So how might we bring forward a new way of engaging with our customers? Of course we would partner with some great people in the affected business units and generate some ideas. IT might bring to the table that we have lots of data, but we’re not doing much with it other than running retrospective reports. We could suggest that there is value in using that data in a real-time way to create more interaction with our customers. May be we do some predictive analytics. Or maybe we match the data in the EMR to some real-time location or biometric data from our customers (assuming they have given us permission to do so). This opens up lots of opportunities to redesign our mobile app to provide real-time feedback to a customer that is relevant based on their location and their medical information. Now we’ve created some amazing customer engagement that gets people to be active participants in their healthcare even when they aren’t sick.This is real progress! There are hundreds or thousands of these ideas that are just starting to become both feasible and valuable as the healthcare landscape changes.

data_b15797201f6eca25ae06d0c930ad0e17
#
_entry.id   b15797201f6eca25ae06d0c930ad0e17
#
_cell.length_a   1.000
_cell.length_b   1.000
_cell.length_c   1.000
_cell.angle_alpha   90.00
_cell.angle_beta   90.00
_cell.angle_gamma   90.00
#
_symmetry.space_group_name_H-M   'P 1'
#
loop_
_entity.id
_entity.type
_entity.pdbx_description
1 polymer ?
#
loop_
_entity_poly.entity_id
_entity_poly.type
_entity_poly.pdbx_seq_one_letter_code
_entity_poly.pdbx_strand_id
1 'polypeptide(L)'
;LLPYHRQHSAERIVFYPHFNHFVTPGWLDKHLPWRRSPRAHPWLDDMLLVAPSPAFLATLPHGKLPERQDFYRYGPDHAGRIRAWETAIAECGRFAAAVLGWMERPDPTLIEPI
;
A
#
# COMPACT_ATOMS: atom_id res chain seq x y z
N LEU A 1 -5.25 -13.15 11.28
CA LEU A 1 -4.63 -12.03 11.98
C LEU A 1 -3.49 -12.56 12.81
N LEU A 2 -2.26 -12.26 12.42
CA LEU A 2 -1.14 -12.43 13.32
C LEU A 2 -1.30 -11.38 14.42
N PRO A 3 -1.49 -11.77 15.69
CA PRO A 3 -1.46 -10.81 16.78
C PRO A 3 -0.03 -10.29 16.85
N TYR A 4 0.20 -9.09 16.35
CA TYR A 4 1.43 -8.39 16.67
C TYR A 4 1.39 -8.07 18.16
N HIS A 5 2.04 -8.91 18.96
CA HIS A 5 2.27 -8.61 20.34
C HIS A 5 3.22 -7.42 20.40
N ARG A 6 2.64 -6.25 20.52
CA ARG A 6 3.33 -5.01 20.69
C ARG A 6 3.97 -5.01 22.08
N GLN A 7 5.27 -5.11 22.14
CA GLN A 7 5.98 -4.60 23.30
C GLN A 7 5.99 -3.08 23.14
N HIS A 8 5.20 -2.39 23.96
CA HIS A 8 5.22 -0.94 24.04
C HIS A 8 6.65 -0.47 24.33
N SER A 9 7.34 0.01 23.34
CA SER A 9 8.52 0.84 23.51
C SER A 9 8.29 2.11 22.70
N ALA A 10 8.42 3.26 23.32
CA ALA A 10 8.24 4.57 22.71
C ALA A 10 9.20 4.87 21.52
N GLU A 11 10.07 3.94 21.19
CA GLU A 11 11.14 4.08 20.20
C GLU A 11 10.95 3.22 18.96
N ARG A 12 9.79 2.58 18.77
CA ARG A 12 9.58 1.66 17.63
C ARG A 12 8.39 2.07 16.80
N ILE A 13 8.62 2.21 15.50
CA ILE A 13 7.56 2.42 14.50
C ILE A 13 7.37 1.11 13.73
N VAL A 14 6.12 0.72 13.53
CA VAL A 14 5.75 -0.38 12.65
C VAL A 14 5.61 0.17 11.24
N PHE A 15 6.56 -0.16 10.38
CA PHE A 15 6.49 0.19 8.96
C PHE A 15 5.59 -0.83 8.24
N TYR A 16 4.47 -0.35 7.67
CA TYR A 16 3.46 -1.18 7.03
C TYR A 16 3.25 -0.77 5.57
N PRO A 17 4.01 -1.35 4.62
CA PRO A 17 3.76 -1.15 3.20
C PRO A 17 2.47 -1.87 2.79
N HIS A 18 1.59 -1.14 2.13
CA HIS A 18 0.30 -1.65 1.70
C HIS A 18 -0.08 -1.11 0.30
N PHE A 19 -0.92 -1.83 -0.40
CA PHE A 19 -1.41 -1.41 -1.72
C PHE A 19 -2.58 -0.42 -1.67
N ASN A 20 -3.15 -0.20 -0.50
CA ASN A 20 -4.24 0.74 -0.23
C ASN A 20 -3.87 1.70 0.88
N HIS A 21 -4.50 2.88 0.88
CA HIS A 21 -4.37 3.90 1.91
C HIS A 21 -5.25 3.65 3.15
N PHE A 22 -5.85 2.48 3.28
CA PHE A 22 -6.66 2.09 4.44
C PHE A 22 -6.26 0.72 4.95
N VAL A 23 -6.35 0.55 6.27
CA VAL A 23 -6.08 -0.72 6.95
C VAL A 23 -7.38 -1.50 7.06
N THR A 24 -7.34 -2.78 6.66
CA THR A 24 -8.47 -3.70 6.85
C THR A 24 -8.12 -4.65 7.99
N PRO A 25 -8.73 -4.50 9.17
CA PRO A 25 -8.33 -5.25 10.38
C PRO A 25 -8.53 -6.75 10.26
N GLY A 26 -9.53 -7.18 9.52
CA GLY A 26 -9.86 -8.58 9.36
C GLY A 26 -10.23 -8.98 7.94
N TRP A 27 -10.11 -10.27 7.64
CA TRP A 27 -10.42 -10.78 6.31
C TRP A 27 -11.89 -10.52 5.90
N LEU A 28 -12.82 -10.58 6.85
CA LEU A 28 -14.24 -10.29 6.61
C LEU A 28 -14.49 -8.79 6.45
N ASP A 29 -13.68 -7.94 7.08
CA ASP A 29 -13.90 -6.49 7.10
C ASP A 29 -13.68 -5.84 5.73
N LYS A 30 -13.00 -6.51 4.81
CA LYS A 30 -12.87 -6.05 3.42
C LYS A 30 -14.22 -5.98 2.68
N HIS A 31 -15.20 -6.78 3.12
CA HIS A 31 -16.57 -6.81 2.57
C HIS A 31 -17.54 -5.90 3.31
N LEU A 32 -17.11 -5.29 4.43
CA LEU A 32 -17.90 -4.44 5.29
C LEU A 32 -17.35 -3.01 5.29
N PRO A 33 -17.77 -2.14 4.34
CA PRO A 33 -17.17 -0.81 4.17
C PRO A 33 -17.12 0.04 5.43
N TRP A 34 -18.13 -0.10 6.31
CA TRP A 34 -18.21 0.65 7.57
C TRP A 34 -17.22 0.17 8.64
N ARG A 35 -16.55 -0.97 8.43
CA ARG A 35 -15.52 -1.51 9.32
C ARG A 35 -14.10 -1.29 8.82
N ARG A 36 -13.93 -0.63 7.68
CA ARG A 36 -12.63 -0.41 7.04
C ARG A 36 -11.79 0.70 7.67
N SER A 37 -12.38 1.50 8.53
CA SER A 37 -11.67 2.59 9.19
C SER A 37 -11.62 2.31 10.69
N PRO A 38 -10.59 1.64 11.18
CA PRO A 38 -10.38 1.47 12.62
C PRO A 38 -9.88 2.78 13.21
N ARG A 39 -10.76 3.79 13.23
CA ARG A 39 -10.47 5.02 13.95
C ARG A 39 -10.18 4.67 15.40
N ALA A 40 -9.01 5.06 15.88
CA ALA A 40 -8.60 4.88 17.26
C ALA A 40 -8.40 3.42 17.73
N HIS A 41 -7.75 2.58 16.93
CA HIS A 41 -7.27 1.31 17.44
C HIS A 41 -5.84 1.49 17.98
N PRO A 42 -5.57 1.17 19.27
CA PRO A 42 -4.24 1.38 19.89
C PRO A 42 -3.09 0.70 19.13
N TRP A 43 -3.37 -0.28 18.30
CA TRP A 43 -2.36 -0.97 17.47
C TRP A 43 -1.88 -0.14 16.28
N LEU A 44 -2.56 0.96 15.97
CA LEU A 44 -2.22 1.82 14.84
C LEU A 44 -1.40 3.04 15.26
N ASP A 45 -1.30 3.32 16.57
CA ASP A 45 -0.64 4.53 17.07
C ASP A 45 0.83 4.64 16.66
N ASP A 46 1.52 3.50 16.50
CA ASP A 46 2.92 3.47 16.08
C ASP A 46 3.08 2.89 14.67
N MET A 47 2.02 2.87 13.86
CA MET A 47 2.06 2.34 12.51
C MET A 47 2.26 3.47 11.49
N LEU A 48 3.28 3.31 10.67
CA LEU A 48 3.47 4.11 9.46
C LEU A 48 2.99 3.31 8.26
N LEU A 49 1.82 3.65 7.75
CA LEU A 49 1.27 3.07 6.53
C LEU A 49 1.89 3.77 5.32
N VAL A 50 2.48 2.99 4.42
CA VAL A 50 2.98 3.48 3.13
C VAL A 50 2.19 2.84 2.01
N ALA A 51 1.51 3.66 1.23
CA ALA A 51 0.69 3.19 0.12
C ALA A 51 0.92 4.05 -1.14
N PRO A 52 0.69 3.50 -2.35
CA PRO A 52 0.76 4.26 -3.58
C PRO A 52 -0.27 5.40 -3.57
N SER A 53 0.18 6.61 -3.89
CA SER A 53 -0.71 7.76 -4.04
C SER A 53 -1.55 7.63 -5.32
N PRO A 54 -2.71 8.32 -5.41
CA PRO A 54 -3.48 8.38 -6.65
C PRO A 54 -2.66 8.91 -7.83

Where Do We Go From Here?
Ten or 15 years ago, IT could not have had this conversation. We were still the “technology people.” But today, more and more of us have insights into the business that only we, from our unique position in the organization, can have. Savvy business leaders have recognized this and actively seek input and ideas from IT. And IT leaders are starting to think differently about their own roles. They are becoming consultants to the business and helping to drive value. Perhaps we’ll see IT leaders taking on CEO and COO roles more frequently in the future leveraging their experience and insights gained from years in IT to actually run the whole business.Stay tuned!